Ontario jumping worm invasion threatens to leap borders

For the first time, Asian jumping worms were found in Ontario in March. The discovery of the invasive worms follows sightings in all Great Lakes states except for Michigan, Pennsylvania and New York. Removal of invasive species once they are established is extremely difficult, making prevention essential.

May: Good fish, fun fish, bad fish, sunfish

May is a good time to look for sunfish nests. The sunfish family includes some of Michigan’s most popular sport fish: largemouth and smallmouth bass, bluegills, pumpkinseeds, crappies, rock bass and others. They are also among the world’s worst invasive fish species.

Emerald ash borer turns forest into wetlands

The invasive emerald ash borer has the potential to destroy over 3 million acres of black ash wetlands across the region, according to a recent study published in the journal Ecological Applications. 

The pandemic that closed the U.S./Canadian border to people may have opened it to the invasive sea lamprey

Great Lakes invasive species cling to shipments and navigate canals to migrate, but one aquatic invader – sea lamprey – benefitted from border closures instead. During 2020, 93 Great Lakes tributaries and 11 standing bodies of water were scheduled for chemical treatments for lamprey, but only 26 tributaries and six standing bodies of water were completed.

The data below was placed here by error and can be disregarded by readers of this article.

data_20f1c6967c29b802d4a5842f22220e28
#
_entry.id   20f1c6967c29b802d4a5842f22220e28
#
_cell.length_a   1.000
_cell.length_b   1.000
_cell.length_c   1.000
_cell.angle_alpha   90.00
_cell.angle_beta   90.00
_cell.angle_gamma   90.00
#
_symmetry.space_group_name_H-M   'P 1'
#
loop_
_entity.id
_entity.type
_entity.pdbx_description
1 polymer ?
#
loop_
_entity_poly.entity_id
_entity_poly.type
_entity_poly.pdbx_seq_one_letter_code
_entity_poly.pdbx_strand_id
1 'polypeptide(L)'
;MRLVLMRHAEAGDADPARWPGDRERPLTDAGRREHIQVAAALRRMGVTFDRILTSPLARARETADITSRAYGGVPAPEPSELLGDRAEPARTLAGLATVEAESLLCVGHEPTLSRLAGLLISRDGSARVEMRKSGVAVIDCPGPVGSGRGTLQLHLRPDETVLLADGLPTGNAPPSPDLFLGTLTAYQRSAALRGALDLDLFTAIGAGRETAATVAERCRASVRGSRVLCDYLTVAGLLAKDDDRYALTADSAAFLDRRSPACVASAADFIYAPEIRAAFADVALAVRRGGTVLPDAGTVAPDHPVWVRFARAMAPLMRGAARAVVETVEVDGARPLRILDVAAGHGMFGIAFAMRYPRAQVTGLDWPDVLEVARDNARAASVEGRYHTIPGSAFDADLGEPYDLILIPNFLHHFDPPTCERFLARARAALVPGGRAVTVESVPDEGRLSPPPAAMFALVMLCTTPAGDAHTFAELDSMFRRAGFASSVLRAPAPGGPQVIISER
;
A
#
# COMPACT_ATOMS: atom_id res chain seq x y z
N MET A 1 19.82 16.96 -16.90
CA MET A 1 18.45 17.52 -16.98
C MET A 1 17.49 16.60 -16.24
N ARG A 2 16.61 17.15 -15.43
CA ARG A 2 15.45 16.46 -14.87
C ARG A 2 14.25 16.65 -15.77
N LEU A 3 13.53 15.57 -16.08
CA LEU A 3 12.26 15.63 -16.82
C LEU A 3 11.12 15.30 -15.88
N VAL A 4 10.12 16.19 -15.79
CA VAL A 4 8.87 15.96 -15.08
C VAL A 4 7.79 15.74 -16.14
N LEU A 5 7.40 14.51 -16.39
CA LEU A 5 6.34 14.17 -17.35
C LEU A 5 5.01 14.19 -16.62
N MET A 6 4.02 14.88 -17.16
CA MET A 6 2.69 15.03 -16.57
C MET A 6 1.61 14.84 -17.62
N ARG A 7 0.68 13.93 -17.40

Invasive species now called spongy moth

The bothersome gypsy moth will now be known as the spongy moth. The Entomological Society of America made the change because the word “gypsy” is considered a derogatory slur against the Romani people. The word was dropped from its list of common names last July and the new name was just announced.

Hope spreads for infected trees

Researchers in Ohio are getting ready to expand one of seven treatments for a widespread disease that kills beech trees. The invasive beech leaf disease causes dark striping on leaves and makes them thick, leathery and disfigured before killing the tree.

More money allocated for Great Lakes research

Michigan Sea Grant recently announced four new research projects with one common goal — protecting the Great Lakes. It committed almost $1 million to the projects, including $225,000 from the Department of Environment, Great Lakes and Energy. In addition, university research partners contributed over $500,000 in matching funds. Their major topics are water use, walleye, invasive mussel larvae and harmful algae blooms.

Grant program repels Great Lakes invaders

Grants are available to buy removal supplies, like sponges and towels, or host events teaching boaters how to properly clean off invasive species, according to a Department of Natural Resources press release.